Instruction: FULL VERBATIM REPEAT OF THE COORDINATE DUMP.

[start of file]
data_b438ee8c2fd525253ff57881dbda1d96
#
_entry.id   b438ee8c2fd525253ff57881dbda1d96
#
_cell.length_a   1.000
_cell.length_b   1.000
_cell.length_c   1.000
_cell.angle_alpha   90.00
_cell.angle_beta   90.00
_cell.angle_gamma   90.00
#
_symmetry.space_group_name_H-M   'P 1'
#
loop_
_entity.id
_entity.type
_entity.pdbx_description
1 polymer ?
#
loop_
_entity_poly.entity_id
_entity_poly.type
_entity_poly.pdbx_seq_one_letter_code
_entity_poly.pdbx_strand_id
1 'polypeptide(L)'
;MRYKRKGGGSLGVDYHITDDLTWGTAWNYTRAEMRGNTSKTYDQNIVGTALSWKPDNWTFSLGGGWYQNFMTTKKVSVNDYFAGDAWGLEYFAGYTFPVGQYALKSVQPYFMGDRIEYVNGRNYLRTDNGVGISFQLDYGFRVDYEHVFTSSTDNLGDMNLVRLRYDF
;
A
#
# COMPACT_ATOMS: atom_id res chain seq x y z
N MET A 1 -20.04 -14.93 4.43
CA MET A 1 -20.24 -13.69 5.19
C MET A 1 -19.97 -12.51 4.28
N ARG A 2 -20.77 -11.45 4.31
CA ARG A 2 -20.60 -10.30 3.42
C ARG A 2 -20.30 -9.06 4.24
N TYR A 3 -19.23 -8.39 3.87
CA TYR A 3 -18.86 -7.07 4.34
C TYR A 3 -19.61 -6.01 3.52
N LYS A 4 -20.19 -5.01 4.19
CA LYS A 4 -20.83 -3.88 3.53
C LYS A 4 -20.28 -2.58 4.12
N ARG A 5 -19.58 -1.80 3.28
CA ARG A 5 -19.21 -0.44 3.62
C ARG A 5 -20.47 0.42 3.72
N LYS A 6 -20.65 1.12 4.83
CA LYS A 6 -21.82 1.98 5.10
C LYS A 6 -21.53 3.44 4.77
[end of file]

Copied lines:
data_b438ee8c2fd525253ff57881dbda1d96
#
_entry.id   b438ee8c2fd525253ff57881dbda1d96
#
_cell.length_a   1.000
_cell.length_b   1.000
_cell.length_c   1.000
_cell.angle_alpha   90.00
_cell.angle_beta   90.00
_cell.angle_gamma   90.00
#
_symmetry.space_group_name_H-M   'P 1'
#
loop_
_entity.id
_entity.type
_entity.pdbx_description
1 polymer ?
#
loop_
_entity_poly.entity_id
_entity_poly.type
_entity_poly.pdbx_seq_one_letter_code
_entity_poly.pdbx_strand_id
1 'polypeptide(L)'
;MRYKRKGGGSLGVDYHITDDLTWGTAWNYTRAEMRGNTSKTYDQNIVGTALSWKPDNWTFSLGGGWYQNFMTTKKVSVNDYFAGDAWGLEYFAGYTFPVGQYALKSVQPYFMGDRIEYVNGRNYLRTDNGVGISFQLDYGFRVDYEHVFTSSTDNLGDMNLVRLRYDF
;
A
#
# COMPACT_ATOMS: atom_id res chain seq x y z
N MET A 1 -20.04 -14.93 4.43
CA MET A 1 -20.24 -13.69 5.19
C MET A 1 -19.97 -12.51 4.28
N ARG A 2 -20.77 -11.45 4.31
CA ARG A 2 -20.60 -10.30 3.42
C ARG A 2 -20.30 -9.06 4.24
N TYR A 3 -19.23 -8.39 3.87
CA TYR A 3 -18.86 -7.07 4.34
C TYR A 3 -19.61 -6.01 3.52
N LYS A 4 -20.19 -5.01 4.19
CA LYS A 4 -20.83 -3.88 3.53
C LYS A 4 -20.28 -2.58 4.12
N ARG A 5 -19.58 -1.80 3.28
CA ARG A 5 -19.21 -0.44 3.62
C ARG A 5 -20.47 0.42 3.72
N LYS A 6 -20.65 1.12 4.83
CA LYS A 6 -21.82 1.98 5.10
C LYS A 6 -21.53 3.44 4.77